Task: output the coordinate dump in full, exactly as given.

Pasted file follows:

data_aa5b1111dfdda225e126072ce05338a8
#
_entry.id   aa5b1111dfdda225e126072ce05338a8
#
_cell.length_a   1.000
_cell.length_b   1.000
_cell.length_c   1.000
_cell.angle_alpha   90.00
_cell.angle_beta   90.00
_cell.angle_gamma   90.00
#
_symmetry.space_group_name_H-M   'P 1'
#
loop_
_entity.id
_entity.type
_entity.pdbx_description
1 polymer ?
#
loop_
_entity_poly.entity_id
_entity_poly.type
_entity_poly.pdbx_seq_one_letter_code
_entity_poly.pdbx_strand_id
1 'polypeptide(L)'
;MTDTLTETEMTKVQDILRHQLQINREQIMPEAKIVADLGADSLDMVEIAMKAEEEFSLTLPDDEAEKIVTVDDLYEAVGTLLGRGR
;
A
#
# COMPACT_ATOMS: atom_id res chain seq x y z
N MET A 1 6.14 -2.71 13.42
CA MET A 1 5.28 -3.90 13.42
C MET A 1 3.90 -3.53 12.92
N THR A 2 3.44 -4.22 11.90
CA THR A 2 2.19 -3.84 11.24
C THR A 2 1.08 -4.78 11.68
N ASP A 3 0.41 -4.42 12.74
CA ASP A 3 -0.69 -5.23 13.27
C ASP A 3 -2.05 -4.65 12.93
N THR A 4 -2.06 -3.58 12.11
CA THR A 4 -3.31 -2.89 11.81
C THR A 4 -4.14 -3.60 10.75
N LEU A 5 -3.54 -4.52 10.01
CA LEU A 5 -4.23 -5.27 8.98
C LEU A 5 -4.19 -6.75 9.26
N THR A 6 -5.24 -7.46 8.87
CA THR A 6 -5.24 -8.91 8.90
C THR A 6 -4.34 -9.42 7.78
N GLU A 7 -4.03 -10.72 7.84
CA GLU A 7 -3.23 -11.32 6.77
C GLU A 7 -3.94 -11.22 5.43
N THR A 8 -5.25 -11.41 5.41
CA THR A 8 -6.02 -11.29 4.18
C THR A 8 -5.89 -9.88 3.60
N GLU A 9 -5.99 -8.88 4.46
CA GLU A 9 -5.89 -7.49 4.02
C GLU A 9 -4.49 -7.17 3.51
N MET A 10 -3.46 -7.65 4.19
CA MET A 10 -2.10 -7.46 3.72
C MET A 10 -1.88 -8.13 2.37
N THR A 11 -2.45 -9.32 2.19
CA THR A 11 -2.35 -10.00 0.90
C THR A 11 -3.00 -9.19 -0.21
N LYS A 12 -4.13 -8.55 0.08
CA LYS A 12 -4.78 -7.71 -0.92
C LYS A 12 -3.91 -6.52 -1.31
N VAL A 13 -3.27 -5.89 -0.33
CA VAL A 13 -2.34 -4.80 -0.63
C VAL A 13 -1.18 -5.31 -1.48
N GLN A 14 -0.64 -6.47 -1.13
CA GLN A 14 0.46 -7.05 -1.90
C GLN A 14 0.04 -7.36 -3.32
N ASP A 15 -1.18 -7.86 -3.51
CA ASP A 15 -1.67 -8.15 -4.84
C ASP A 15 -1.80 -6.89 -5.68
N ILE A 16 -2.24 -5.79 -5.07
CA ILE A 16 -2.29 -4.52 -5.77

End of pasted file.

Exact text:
data_aa5b1111dfdda225e126072ce05338a8
#
_entry.id   aa5b1111dfdda225e126072ce05338a8
#
_cell.length_a   1.000
_cell.length_b   1.000
_cell.length_c   1.000
_cell.angle_alpha   90.00
_cell.angle_beta   90.00
_cell.angle_gamma   90.00
#
_symmetry.space_group_name_H-M   'P 1'
#
loop_
_entity.id
_entity.type
_entity.pdbx_description
1 polymer ?
#
loop_
_entity_poly.entity_id
_entity_poly.type
_entity_poly.pdbx_seq_one_letter_code
_entity_poly.pdbx_strand_id
1 'polypeptide(L)'
;MTDTLTETEMTKVQDILRHQLQINREQIMPEAKIVADLGADSLDMVEIAMKAEEEFSLTLPDDEAEKIVTVDDLYEAVGTLLGRGR
;
A
#
# COMPACT_ATOMS: atom_id res chain seq x y z
N MET A 1 6.14 -2.71 13.42
CA MET A 1 5.28 -3.90 13.42
C MET A 1 3.90 -3.53 12.92
N THR A 2 3.44 -4.22 11.90
CA THR A 2 2.19 -3.84 11.24
C THR A 2 1.08 -4.78 11.68
N ASP A 3 0.41 -4.42 12.74
CA ASP A 3 -0.69 -5.23 13.27
C ASP A 3 -2.05 -4.65 12.93
N THR A 4 -2.06 -3.58 12.11
CA THR A 4 -3.31 -2.89 11.81
C THR A 4 -4.14 -3.60 10.75
N LEU A 5 -3.54 -4.52 10.01
CA LEU A 5 -4.23 -5.27 8.98
C LEU A 5 -4.19 -6.75 9.26
N THR A 6 -5.24 -7.46 8.87
CA THR A 6 -5.24 -8.91 8.90
C THR A 6 -4.34 -9.42 7.78
N GLU A 7 -4.03 -10.72 7.84
CA GLU A 7 -3.23 -11.32 6.77
C GLU A 7 -3.94 -11.22 5.43
N THR A 8 -5.25 -11.41 5.41
CA THR A 8 -6.02 -11.29 4.18
C THR A 8 -5.89 -9.88 3.60
N GLU A 9 -5.99 -8.88 4.46
CA GLU A 9 -5.89 -7.49 4.02
C GLU A 9 -4.49 -7.17 3.51
N MET A 10 -3.46 -7.65 4.19
CA MET A 10 -2.10 -7.46 3.72
C MET A 10 -1.88 -8.13 2.37
N THR A 11 -2.45 -9.32 2.19
CA THR A 11 -2.35 -10.00 0.90
C THR A 11 -3.00 -9.19 -0.21
N LYS A 12 -4.13 -8.55 0.08
CA LYS A 12 -4.78 -7.71 -0.92
C LYS A 12 -3.91 -6.52 -1.31
N VAL A 13 -3.27 -5.89 -0.33
CA VAL A 13 -2.34 -4.80 -0.63
C VAL A 13 -1.18 -5.31 -1.48
N GLN A 14 -0.64 -6.47 -1.13
CA GLN A 14 0.46 -7.05 -1.90
C GLN A 14 0.04 -7.36 -3.32
N ASP A 15 -1.18 -7.86 -3.51
CA ASP A 15 -1.67 -8.15 -4.84
C ASP A 15 -1.80 -6.89 -5.68
N ILE A 16 -2.24 -5.79 -5.07
CA ILE A 16 -2.29 -4.52 -5.77